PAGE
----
Almost exactly four years ago, my husband and I decided to check out some new cars at one of the dealerships in town. We had no intentions of buying a new car, but we were just curious what was available and what prices were like. Six hours after walking on the lot, we were driving off in a car that we were never interested in buying. We left the dealership that Friday at midnight, and when we got home, we were completely baffled by what had just happened.
We got had.
The multiple salesmen that “worked” with us employed some of the dirtiest tactics I’ve ever witnessed:
- They befriended us, pretending they liked the same things we did.
- They played to our emotions by finding out what was important to us, like having a family, and used that as a tactic to encourage us to get the car.
- They stuck us in a tiny office while they went to talk to their finance manager to see what they could do about the price.
Hungry, exhausted, and defenseless, we signed the contracts so that we could just leave.
In the middle of the night, I woke up in a panic, experiencing the worst case of buyer’s remorse. I consider myself a somewhat intelligent person and am good at doing business, but I’ve never been deceived by trickery before.
We got bamboozled.
My husband and I went down the next morning, walked straight into the manager’s office, and asked for our trade-in car back. They decided to take a few thousand dollars off the price of our new car and give us better financing. We agreed that would suffice for the way we were treated the night before. Needless to say, that was hands down the worst customer service I’ve ever experienced.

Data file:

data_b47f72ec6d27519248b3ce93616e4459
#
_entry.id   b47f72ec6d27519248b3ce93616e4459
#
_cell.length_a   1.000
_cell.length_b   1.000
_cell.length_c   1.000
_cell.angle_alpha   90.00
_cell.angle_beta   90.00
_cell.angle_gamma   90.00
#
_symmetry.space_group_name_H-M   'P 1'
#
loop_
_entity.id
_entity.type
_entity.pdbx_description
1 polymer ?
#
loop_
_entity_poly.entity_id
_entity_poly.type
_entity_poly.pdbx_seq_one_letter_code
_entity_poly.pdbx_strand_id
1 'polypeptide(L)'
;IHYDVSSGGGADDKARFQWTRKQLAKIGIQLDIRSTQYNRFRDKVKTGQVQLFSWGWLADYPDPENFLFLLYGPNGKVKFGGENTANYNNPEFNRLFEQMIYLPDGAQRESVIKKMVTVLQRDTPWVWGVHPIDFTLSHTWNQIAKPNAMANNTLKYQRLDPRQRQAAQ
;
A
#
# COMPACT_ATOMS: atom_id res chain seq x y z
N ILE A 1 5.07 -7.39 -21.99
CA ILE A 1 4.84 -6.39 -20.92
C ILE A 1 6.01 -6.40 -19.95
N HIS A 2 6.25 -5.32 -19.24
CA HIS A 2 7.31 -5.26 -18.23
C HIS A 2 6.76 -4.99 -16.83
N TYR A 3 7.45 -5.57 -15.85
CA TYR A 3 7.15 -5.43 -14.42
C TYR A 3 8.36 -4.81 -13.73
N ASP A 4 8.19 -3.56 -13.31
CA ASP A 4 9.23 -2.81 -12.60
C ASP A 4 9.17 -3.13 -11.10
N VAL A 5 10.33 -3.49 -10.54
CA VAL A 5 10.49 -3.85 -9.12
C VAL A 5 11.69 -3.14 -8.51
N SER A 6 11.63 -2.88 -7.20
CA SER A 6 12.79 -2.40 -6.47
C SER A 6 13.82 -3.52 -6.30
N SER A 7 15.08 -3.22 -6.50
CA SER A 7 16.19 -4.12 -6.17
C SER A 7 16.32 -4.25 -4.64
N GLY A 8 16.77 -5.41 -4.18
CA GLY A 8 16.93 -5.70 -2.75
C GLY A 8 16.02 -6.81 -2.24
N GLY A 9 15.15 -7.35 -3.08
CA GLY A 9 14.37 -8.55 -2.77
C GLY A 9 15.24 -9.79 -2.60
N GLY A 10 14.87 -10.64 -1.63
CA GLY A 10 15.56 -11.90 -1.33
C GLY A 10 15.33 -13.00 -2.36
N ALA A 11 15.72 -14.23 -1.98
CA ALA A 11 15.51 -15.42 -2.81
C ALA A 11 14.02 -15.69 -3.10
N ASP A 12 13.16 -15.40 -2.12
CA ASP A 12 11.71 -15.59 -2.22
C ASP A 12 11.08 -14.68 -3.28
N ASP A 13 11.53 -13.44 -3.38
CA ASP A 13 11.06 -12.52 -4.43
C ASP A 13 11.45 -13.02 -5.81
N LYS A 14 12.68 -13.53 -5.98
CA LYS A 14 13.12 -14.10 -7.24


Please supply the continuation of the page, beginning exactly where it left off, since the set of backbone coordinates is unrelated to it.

Four Years Later…
Earlier this week, I got the following card in the mail, in what I thought was a handwritten envelope.
Excited to get a Thanksgiving card from a friend in Illinois (I didn’t know I had one), I opened the card to find the following letter.
Four years after the worst buying experience of my life, they again bamboozle me by making me think I’m getting a card from someone I like when, in actuality, it’s from the most awful car dealership in Reno.
How This Relates to SEO
Now, before you think this is just a rant about a terrible experience I had, there is actually a lesson to be learned here. In SEO, a lot of what can be done in this industry is trickery – both to the spiders and the customers. That’s why Google cracked down with PageRank; it was to try to keep the market honest.
In writing for SEO, you want to be honest.
Ernest Hemingway once wrote, “Write the truest line you know.” Being honest and up-front with products, features, services, etc. will get you a lot further than deceiving your readers will. Sure, they may buy your product, but if they’re dissatisfied, they’re more likely to tell others about it (as I just did above).
For whatever reason, people are more inclined to share bad experiences than they are to share great experiences. When was the last time you told someone about a great waiter at a restaurant? Now, when was the last time you told someone about awful customer service? See?
Customers aren’t naive like I was four years ago. And since we can’t lock them in a small room, hungry and tired, they can take their time to research to get the best product or service. They can see through transparent words meant to get them to buy. And if they don’t see through that, they’ll tell all their friends not to buy the same product or service. They want to protect the ones they care about by not letting their friends get had.
Be honest and up-front, and you’ll get more conversions.